I've struggled to find much information on this topic. What I'm interested in is the following:

A user is logged into a Windows (7, 8.1, etc) workstation as a standard non-administrative account. They then use the Shift-Right Click method to start another process as an elevated account (e.g. domain admin, local admin, etc.)

If that workstation were to be infected with Malware, what level of permissions would that malware have the realistic potential to exploit? Would it be limited to the non-administrative account that is logged in, or would it have the possibility to also take advantage of any elevated processes that may be available? Also how different would this be from standard UAC operations?

The purpose of the question is to determine how effective running as a non-administrator while still elevating several processes be against malware?

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    It is not the workstation that is infected, but a specific app (in which case the malware has the privileges of the app) or a file / system resource (in which case privileges are acquired and sometimes lost over time as apps interact with said resource). Commented Jan 28, 2016 at 11:57
  • Fair enough, and that makes sense. I'm really trying to gauge how effective running as a non-admin account is while elevating several processes.
    – TokinRing
    Commented Jan 28, 2016 at 15:14
  • I interpret your question as asking the following: " Assume that a Windows workstation has already been compromised by malware running with user-mode privileges. If the user of the affected account then uses "run as" to elevate or start a process with administrator privileges can the user-mode malware take advantage of that?" But if so, you might want to edit the question again to clarify that you're assuming (1) compromise has already occurred and (2) the malware that invaded is still limited to user-context privileges. Because the answerers so far are reading the question differently. Commented Jan 29, 2016 at 18:53

2 Answers 2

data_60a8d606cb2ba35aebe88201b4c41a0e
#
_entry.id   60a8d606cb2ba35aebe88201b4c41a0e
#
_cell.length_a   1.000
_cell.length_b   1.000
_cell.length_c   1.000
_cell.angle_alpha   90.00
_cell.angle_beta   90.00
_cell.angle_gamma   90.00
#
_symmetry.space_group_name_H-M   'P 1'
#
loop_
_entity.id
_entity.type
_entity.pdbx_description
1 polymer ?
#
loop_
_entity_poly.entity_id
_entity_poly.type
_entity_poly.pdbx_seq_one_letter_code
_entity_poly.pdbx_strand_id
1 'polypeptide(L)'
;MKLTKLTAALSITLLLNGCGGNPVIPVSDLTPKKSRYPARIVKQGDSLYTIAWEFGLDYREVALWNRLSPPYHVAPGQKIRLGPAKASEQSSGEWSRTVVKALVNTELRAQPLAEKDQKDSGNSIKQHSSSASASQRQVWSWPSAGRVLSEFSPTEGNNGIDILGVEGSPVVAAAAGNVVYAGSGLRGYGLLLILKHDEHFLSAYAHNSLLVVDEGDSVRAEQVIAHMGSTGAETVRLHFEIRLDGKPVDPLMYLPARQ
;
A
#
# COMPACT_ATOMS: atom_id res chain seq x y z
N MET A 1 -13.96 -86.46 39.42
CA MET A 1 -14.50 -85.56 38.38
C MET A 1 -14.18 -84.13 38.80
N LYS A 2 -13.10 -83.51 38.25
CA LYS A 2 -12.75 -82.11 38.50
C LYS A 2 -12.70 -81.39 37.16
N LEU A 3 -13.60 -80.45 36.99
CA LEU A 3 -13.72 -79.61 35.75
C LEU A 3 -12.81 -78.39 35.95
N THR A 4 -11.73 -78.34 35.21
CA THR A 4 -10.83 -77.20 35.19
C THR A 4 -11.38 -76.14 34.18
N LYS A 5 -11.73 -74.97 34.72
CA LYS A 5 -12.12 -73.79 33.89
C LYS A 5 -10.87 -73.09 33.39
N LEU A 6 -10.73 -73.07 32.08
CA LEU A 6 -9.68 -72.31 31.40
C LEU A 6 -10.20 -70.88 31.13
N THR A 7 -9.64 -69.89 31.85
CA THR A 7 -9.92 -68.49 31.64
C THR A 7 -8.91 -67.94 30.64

There is so many variables to this question with that been said but I'll provide an few scenarios.

Scenario 1: User machine has been infected by an "virus.exe" which is executing under the user context "TokinRing" which is not an administrator account. You've decided to run an application "cool.exe" as an administrator account. Default windows security for "virus.exe" will not prevent to use any APIs such as OpenProcess, SendMessage and so on against "cool.exe" since it's executing under higher permissions.

However, if "cool.exe" is using is vunerable to buffer overflow which can be influenced by non-administrative account. So, let's say "cool.exe" reads an file which any user can write to. If "virus.exe" creates an file to cause buffer overflow and execute shellcode to do whatever under an higher permission process.

Scenario 2: User machine has been infected by an "virus.exe" which is executing under the administrator/system context this virus can execute in any any process in the system and could impersonate any local user.

If you could make your question more specific I'd gladly give you much more indepth answer.

  • This actually helps quite a bit, my question partially boiled down to if running as a non-admin account offered significant protection. It sounds like the answer is "Some".
    – TokinRing
    Commented Jan 28, 2016 at 15:14
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    Yeah, it offers a good amount of security since it's more down to fact of your user unpatched windows or user installed vulnerable software. Just keep in mind that it’s not bullet proof and in my opinion any amount of additional security is better than none at all.
    – Paul
    Commented Jan 29, 2016 at 0:32

That depends a lot on the process who is used to conduct the exploit. If the elevated privilege process is the one being used, then any shellcode injected into the logical address space will have administrator privileges.

So if a normal user starts, for example, Firefox as administrator and catches a malware using drive-by-download, the exploit will have ring 0 access. That's also the reason why it's almost always a bad idea to run anything unnecessary as administrator.

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